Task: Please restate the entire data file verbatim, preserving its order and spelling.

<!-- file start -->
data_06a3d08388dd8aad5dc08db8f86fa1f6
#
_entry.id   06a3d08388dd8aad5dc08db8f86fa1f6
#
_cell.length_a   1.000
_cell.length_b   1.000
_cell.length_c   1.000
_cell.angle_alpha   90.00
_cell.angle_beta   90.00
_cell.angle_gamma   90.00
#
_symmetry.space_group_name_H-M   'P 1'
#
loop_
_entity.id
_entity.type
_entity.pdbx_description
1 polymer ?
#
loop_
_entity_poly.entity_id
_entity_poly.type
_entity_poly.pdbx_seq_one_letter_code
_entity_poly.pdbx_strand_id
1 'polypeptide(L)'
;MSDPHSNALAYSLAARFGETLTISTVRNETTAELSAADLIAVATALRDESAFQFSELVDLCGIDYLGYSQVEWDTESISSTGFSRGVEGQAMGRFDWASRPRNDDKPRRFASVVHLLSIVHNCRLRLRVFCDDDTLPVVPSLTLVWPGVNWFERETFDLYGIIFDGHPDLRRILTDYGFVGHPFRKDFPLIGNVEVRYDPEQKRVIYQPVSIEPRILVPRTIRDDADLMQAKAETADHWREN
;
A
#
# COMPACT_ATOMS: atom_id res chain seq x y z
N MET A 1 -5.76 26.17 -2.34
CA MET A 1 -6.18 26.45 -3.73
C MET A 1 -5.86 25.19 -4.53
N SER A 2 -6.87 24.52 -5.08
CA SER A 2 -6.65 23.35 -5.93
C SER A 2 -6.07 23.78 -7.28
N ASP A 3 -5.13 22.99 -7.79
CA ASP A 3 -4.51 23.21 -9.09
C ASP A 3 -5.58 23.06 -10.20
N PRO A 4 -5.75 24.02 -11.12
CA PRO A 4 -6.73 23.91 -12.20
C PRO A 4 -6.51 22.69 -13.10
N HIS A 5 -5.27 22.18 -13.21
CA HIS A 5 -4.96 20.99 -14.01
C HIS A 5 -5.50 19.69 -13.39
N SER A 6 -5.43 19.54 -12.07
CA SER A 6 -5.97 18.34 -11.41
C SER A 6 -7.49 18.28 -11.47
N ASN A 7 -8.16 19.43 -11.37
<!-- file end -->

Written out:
data_06a3d08388dd8aad5dc08db8f86fa1f6
#
_entry.id   06a3d08388dd8aad5dc08db8f86fa1f6
#
_cell.length_a   1.000
_cell.length_b   1.000
_cell.length_c   1.000
_cell.angle_alpha   90.00
_cell.angle_beta   90.00
_cell.angle_gamma   90.00
#
_symmetry.space_group_name_H-M   'P 1'
#
loop_
_entity.id
_entity.type
_entity.pdbx_description
1 polymer ?
#
loop_
_entity_poly.entity_id
_entity_poly.type
_entity_poly.pdbx_seq_one_letter_code
_entity_poly.pdbx_strand_id
1 'polypeptide(L)'
;MSDPHSNALAYSLAARFGETLTISTVRNETTAELSAADLIAVATALRDESAFQFSELVDLCGIDYLGYSQVEWDTESISSTGFSRGVEGQAMGRFDWASRPRNDDKPRRFASVVHLLSIVHNCRLRLRVFCDDDTLPVVPSLTLVWPGVNWFERETFDLYGIIFDGHPDLRRILTDYGFVGHPFRKDFPLIGNVEVRYDPEQKRVIYQPVSIEPRILVPRTIRDDADLMQAKAETADHWREN
;
A
#
# COMPACT_ATOMS: atom_id res chain seq x y z
N MET A 1 -5.76 26.17 -2.34
CA MET A 1 -6.18 26.45 -3.73
C MET A 1 -5.86 25.19 -4.53
N SER A 2 -6.87 24.52 -5.08
CA SER A 2 -6.65 23.35 -5.93
C SER A 2 -6.07 23.78 -7.28
N ASP A 3 -5.13 22.99 -7.79
CA ASP A 3 -4.51 23.21 -9.09
C ASP A 3 -5.58 23.06 -10.20
N PRO A 4 -5.75 24.02 -11.12
CA PRO A 4 -6.73 23.91 -12.20
C PRO A 4 -6.51 22.69 -13.10
N HIS A 5 -5.27 22.18 -13.21
CA HIS A 5 -4.96 20.99 -14.01
C HIS A 5 -5.50 19.69 -13.39
N SER A 6 -5.43 19.54 -12.07
CA SER A 6 -5.97 18.34 -11.41
C SER A 6 -7.49 18.28 -11.47
N ASN A 7 -8.16 19.43 -11.37